HRC Executive Director
b. September 2, 1956
“It’s all about coming out.”
Elizabeth Birch is a prominent LGBT activist. From 1995 to 2004, she served as executive director of the Human Rights Campaign (HRC), the largest LGBT organization in the United States. Under her leadership, the HRC’s budget quadrupled and its membership increased more than tenfold.
Born at Wright-Patterson Air Force Base in Dayton, Ohio, Birch was the daughter of a Canadian Air Force officer. She graduated from the University of Hawaii and earned her J.D. from the Santa Clara University School of Law.
Birch began her law career as an associate attorney at McCutchen, Doyle, Brown & Enersen. She joined Apple Inc. in 1989 as the worldwide director of litigation.
Birch’s activism began when she joined the Bay Area Municipal Elections Committee, an LGBT political action group in California. She went on to serve as chair of the National Gay and Lesbian Task Force from 1992 to 1994, before accepting the position as the HRC’s executive director in 1995.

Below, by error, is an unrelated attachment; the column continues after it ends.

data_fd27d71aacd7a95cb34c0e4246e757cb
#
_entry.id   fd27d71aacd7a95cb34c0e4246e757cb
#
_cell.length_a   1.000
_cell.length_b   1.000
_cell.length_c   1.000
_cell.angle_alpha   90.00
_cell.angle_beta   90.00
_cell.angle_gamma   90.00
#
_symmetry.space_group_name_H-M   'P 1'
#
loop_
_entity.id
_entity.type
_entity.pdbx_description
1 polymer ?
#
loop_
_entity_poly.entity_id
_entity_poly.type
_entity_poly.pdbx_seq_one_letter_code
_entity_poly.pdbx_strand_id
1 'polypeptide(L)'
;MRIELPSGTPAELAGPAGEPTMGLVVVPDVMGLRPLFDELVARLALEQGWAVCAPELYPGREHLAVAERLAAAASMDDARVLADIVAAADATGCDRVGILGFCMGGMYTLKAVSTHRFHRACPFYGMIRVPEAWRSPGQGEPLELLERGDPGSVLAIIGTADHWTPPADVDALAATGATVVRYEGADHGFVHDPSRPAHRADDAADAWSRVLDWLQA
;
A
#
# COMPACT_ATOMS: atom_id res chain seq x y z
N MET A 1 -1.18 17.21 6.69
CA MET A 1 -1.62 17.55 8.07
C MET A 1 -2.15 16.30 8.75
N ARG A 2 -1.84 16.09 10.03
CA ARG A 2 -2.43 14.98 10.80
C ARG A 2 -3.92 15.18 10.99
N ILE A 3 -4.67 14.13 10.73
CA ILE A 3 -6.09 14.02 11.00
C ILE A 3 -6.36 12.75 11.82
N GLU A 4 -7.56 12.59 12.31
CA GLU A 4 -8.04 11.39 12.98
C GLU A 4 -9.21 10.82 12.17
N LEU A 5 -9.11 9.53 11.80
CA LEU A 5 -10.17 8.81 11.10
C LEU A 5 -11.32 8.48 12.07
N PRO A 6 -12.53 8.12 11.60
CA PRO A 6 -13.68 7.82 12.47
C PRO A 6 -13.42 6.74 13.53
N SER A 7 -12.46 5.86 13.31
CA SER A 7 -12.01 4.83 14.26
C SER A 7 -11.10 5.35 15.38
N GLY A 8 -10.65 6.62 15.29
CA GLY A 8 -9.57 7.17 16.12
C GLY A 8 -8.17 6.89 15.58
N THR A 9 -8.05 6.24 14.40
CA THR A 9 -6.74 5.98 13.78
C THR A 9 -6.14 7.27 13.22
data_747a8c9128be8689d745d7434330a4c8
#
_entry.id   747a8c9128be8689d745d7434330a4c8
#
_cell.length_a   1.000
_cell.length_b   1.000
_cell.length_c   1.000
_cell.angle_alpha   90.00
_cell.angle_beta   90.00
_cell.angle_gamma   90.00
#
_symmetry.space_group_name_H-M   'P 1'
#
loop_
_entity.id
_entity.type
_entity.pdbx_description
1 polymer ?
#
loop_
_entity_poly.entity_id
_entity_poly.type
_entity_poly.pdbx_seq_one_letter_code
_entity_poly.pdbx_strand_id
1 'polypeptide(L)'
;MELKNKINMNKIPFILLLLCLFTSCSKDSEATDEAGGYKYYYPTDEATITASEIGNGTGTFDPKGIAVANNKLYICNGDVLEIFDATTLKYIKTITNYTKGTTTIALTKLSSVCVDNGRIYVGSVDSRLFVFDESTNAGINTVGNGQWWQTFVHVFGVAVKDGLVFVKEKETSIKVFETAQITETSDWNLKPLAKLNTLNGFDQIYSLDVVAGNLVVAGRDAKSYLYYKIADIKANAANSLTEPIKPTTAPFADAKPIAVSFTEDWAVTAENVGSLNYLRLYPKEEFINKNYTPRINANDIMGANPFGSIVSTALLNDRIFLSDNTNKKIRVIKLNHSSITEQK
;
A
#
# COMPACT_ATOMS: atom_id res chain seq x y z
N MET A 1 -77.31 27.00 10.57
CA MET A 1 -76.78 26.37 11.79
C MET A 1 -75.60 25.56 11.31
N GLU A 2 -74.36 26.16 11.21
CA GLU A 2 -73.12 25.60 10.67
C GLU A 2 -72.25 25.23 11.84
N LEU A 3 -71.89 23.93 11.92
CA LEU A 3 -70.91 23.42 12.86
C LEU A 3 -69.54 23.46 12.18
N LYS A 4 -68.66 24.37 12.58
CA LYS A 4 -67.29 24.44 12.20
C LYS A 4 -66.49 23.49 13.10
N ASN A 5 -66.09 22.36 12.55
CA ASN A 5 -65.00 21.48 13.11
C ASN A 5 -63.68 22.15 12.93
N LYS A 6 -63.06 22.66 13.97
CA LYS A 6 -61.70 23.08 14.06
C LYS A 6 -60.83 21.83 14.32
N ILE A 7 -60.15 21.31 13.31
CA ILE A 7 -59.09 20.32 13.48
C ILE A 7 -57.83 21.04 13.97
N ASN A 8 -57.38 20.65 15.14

With Birch at the helm, the HRC dramatically expanded in size and visibility. During her nine-year tenure, she helped increase membership from 100,000 to more than 1.1 million and helped grow the budget from $6.5 million to almost $30 million. She built a 100-person staff and launched key initiatives such as the HRC website, a magazine and youth outreach programs. Birch spearheaded the effort to establish the first major LGBT headquarters in Washington, D.C. The HRC opened the doors to its own building in 2003.
Birch has represented the HRC on television programs such as “Good Morning America,” “Nightline,” “Crossfire” and “The Today Show.” In 2000 she became the first leader of an LGBT organization to address a U.S. political convention, when she delivered a speech at the Democratic National Convention.
After Birch left the HRC in 2004, she launched her own consulting firm. The same year, she became the first recipient of the Elizabeth Birch Equality Award. Presented annually by the HRC, the award honors an individual or organization that has made a significant national contribution to the LGBT community.
Birch and her former partner, Hilary Rosen, are the parents of adopted twins (a son and a daughter).